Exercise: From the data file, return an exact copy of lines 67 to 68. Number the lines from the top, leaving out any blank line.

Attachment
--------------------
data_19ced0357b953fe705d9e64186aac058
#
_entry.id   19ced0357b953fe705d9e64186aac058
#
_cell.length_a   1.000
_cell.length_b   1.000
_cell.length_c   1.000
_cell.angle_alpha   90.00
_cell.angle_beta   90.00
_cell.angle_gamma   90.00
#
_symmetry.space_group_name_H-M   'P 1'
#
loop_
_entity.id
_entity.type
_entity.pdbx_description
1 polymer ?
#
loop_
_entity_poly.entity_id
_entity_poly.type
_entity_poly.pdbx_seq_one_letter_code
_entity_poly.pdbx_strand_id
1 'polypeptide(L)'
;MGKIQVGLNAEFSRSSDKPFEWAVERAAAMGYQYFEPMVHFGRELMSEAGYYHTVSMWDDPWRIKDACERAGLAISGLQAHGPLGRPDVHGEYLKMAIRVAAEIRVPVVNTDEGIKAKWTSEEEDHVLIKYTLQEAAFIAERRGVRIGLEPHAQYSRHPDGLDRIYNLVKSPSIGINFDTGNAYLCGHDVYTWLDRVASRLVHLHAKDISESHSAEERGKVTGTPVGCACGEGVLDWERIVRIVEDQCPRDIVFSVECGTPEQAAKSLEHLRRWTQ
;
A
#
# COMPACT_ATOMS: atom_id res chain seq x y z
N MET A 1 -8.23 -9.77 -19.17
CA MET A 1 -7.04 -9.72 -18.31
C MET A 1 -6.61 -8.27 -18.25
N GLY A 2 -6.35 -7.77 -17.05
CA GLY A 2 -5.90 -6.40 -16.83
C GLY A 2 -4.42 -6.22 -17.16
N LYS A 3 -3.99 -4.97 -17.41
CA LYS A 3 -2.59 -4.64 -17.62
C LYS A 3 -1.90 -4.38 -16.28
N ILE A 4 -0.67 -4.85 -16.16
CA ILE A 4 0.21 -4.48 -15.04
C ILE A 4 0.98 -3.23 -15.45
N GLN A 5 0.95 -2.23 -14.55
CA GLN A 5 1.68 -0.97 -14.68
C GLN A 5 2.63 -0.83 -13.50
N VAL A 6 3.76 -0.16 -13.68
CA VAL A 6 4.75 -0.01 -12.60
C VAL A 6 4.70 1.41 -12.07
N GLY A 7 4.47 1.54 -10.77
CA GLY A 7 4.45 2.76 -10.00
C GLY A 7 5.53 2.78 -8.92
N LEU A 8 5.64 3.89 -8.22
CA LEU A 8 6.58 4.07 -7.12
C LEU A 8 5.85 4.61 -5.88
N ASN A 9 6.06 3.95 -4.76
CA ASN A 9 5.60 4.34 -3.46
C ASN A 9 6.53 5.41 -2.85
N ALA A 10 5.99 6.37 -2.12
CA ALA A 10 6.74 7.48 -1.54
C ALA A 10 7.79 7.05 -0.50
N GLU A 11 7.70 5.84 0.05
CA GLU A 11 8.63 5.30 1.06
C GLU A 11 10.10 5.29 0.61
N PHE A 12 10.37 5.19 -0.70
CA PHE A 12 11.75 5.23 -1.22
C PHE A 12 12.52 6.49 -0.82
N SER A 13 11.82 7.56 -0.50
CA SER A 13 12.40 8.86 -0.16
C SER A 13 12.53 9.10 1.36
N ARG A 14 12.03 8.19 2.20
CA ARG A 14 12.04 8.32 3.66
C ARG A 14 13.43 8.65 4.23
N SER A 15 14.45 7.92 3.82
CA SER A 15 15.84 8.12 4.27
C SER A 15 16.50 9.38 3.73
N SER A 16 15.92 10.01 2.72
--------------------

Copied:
N SER A 13 11.82 7.56 -0.50
CA SER A 13 12.40 8.86 -0.16